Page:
Touring in 1983 and 1986, Stevie Wonder issued his first album of new material in five years, In Square Circle, in 1985. The album yielded four hits, including the top pop and rhythm-and-blues hit “Part-Time Lover” and the crossover smash “Go Home.” He participated in the recording of U.S.A. for Africa’s “We Are the World” in 1985 and later recorded with Elton John and Gladys Knight as Dionne Warwick’s “friends” on the top pop and rhythm-and-blues hit, “That’s What Friends Are For.” Characters, from 1987, produced two top R&B hits with “Skeletons” (a major pop hit) and “You Will Know,” and the R&B smash duet with Michael Jackson, “Get It.” Stevie Wonder was inducted into the Rock and Roll Hall of Fame in 1989. He composed and recorded 11 songs for the soundtrack to Spike Lee’s provocative film Jungle Fever, released in 1991. He eventually toured in support of 1995’s Conversation Peace, recording the live Natural Wonder album with the Tokyo Philharmonic Orch.


Tribute to Uncle Ray (1963); The Jazz Soul of Little Stevie Wonder (1963); The 12-Year-Old Genius (1963); Workout, Stevie, Workout (1963); With a Song in My Heart (1964); Stevie at the Beach (1964); Uptight—Everything’s Alright (1966); Down to Earth (1966); I Was Made to Love Her (1967); Someday at Christmas (1967); Eivets Rednow (1968); For Once in My Life (1969); My Chérie Amour (1969); Live (1970); Signed, Sealed and Delivered (1970); Where I’m Coming From (1971); Music of My Mind (1972); Talking Book (1972); Innervisions (1973); Fulfillingness’First Finale (1974); Songs in the Key of Life (1976); Journey through the Secret Life of Plants (1979); Hotter Than July (1980); The Woman in Red (music from soundtrack; 1984); In Square Circle (1985); Characters (1987); Jungle Fever (music from soundtrack; 1991); Conversation Peace (1995); Natural Wonder (live; 1995).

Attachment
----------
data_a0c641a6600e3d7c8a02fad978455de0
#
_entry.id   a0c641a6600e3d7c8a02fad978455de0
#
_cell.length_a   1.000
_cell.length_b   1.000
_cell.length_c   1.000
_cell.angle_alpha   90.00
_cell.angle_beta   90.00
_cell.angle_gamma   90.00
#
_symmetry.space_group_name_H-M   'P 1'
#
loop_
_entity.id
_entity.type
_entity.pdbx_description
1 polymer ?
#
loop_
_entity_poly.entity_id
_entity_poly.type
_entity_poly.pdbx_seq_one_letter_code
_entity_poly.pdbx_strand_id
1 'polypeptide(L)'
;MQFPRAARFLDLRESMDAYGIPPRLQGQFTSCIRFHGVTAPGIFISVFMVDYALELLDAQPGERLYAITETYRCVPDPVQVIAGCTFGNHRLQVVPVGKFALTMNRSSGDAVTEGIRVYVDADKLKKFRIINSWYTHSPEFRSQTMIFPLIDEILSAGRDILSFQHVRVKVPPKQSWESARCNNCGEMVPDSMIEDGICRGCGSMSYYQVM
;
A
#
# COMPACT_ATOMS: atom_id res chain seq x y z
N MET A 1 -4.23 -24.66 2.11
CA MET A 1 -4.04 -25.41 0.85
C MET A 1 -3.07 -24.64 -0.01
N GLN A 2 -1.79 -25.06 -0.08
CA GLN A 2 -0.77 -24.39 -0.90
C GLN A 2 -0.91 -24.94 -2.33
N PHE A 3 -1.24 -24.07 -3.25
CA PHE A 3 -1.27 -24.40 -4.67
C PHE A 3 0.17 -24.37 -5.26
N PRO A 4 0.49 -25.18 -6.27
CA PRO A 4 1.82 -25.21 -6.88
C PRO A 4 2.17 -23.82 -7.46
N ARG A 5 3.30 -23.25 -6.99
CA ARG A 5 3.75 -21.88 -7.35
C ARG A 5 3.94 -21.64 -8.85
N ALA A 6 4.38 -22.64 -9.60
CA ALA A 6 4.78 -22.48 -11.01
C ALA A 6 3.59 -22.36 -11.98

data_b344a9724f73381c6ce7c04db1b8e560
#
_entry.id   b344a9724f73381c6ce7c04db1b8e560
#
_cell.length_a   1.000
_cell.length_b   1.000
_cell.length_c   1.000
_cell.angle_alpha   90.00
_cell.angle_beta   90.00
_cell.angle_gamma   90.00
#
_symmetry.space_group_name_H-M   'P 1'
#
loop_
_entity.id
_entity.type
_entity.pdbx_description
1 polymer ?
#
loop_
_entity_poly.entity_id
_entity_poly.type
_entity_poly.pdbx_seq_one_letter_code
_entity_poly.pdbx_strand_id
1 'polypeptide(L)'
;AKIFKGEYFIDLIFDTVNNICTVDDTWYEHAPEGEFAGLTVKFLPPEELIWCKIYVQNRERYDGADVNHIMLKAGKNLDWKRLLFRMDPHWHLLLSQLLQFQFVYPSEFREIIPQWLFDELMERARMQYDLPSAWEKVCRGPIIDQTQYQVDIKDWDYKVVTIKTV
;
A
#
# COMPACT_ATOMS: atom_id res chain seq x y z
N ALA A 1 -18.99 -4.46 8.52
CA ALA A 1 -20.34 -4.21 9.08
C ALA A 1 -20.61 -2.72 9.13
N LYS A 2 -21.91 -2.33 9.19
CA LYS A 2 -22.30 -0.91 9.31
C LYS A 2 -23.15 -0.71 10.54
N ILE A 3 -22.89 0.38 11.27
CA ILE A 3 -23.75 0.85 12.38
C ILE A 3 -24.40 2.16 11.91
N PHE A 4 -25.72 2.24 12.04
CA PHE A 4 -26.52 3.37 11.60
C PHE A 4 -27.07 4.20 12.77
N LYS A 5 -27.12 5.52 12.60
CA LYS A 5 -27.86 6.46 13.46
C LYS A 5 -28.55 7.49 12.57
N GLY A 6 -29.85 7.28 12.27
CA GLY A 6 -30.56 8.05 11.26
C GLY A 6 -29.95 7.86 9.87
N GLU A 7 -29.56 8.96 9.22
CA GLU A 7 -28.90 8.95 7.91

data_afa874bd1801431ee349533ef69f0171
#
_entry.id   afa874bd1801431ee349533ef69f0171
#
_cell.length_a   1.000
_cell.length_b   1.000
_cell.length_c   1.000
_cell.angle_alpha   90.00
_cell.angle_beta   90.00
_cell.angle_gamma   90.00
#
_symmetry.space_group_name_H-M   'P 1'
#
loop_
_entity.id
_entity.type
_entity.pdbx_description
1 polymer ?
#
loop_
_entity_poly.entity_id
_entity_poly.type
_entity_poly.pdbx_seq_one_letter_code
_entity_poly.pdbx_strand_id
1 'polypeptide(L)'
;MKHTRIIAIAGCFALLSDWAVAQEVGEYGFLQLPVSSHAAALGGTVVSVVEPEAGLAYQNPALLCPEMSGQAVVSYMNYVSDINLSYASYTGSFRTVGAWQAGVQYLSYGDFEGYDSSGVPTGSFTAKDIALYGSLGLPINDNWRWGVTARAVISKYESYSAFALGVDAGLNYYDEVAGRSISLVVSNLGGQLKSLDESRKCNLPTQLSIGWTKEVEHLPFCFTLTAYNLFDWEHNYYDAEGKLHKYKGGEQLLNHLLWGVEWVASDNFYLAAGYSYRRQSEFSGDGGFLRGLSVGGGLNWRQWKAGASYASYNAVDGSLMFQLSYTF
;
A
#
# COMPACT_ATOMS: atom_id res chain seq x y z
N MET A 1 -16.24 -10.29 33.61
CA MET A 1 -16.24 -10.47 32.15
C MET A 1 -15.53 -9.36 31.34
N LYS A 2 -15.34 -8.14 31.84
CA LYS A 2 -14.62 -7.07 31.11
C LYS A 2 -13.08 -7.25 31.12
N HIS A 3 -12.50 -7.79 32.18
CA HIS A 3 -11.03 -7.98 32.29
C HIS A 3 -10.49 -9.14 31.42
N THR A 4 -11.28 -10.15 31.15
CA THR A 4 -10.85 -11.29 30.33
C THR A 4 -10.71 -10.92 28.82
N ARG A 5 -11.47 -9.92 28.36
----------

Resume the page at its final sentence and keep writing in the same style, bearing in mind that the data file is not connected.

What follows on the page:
C. Dragonwagon, S. W.(N.Y., 1977); C. Eisner, S. W.(N.Y., 1977); J. Haskins, The S. W. Scrapbook (NY., 1978).

—Brock Helander

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Wonder, Stevie (originally, Morris, Steve-land)